100% Reserve Banking doesn't workSubmitted by yonemoto on Wed, 10/15/2008 - 06:08
This has bothered me for weeks, but I now know how to fix the banking system. Enforcing 100% Reserve banking doesn't work because there is no incentive for the bank to keep any sort of savings accounts, in fact, for it to work, they would have to charge negative interest for the service of holding your money.
Of course the FDIC is a horrible idea because it incentivizes risky business on the parts of the banks. It's also clear that ultra-low fractions on reserve is dangerous. The formula to calculate the inflation as a result of fractional reserve is: MONEY/(100%-n%), so $1000 is inflated to $1000/(10%)=$10k in a 90% fractional reserve system. You can see the problem when the fractional reserve is at 100% (opposite of 100% reserve banking) because then you get $1000/(100%-100%) which approaches infinity!
Instead, banks should be allowed to float their Reserve percentage. However, they must inform their customers exactly what percentage reserve the account is being held at, how much reserve is a guaranteed withdrawal at any given time, and how long they have to wait to withdraw up to their reserve percentage. They must also allow the public to know exactly (say within +/- 2% on a unannounced spot check without penalty) how much money they have on reserve, how much they have loaned out, and how much is going in and going out, and what percentage of their holdings are in various financial mechanisms so the public can make an informed decision about whether or not the bank is on solid ground.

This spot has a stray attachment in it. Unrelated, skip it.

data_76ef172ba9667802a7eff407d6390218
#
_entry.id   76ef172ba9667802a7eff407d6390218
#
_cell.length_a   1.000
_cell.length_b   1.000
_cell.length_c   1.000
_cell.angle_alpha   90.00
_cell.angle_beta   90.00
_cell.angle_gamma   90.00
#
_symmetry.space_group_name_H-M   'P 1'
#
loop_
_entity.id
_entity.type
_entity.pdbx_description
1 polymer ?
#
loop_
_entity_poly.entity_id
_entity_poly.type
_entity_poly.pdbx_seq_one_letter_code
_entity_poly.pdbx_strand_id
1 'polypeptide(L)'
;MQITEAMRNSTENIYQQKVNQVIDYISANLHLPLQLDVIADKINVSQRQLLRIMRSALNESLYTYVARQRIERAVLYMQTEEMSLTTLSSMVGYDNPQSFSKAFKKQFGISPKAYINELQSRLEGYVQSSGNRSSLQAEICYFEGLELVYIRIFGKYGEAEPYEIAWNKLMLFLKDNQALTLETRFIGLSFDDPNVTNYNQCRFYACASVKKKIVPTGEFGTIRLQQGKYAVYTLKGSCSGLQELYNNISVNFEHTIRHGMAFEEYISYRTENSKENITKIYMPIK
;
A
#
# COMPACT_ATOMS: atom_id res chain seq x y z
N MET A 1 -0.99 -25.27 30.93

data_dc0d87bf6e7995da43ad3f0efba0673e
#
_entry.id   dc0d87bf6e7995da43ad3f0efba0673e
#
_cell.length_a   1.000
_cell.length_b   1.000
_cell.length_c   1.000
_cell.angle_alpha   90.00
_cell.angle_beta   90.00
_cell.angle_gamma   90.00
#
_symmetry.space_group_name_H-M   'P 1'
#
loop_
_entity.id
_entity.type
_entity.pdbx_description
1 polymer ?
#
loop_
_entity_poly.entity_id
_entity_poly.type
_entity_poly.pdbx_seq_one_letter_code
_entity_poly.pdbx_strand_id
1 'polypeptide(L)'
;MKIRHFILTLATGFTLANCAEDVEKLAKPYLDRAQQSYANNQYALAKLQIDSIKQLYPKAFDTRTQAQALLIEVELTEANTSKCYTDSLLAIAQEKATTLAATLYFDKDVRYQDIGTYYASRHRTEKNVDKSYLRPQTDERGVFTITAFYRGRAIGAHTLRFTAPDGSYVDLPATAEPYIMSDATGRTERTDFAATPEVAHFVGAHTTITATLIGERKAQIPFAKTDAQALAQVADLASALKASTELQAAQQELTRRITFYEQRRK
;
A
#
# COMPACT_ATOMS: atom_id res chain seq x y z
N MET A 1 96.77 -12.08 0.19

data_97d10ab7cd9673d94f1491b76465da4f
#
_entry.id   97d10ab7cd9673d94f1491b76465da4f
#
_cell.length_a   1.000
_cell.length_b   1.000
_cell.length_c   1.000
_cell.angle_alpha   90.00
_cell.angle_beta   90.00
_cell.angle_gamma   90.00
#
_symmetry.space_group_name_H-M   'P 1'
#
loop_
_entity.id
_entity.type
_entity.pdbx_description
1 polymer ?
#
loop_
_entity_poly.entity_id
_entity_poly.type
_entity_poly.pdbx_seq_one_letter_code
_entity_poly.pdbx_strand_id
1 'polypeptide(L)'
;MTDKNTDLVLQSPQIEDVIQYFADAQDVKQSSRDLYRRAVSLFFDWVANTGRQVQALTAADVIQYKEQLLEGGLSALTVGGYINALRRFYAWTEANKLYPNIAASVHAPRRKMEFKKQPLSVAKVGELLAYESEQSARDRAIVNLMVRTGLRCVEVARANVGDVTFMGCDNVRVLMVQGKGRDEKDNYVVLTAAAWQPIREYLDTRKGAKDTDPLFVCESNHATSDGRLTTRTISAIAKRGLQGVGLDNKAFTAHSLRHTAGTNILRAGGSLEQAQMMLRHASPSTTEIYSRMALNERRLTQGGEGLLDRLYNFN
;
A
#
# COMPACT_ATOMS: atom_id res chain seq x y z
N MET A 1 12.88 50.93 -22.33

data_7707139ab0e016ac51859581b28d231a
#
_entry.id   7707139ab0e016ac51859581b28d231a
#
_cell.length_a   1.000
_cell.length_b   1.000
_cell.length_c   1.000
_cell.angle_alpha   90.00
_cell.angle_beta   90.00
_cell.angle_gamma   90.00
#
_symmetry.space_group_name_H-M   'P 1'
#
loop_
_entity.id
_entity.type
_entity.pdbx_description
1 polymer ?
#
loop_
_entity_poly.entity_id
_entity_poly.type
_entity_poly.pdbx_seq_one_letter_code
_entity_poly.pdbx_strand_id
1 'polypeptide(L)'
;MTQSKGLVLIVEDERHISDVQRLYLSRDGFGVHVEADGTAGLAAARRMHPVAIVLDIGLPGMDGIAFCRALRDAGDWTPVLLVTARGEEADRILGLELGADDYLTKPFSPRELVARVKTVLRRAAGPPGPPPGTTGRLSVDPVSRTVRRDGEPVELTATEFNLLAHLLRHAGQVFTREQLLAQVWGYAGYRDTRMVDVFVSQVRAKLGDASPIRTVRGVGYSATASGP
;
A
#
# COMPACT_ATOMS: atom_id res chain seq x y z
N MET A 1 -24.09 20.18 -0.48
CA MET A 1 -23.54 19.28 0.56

Of course these rules would only apply to interstate banks. Banks or credit unions operating in only one state would not be under any federal oversight, but most state would probably adopt similar rules.
Notice having a higher reserve percentage is naturally encouraged because those banks will be able to offer a competitively low interest rate in exchange for the added security of holding. Those banks could flip a higher profit on a competitive loan, but would need bigger volume in terms of savings in the reserve to flip the same amount of money. This is perfect; one of the problems in our current system is that bigger, national banks are easy to collapse, in this system bigger banks fundamentally have more stability because they will be biased towards having a higher percentage of their holdings on reserve.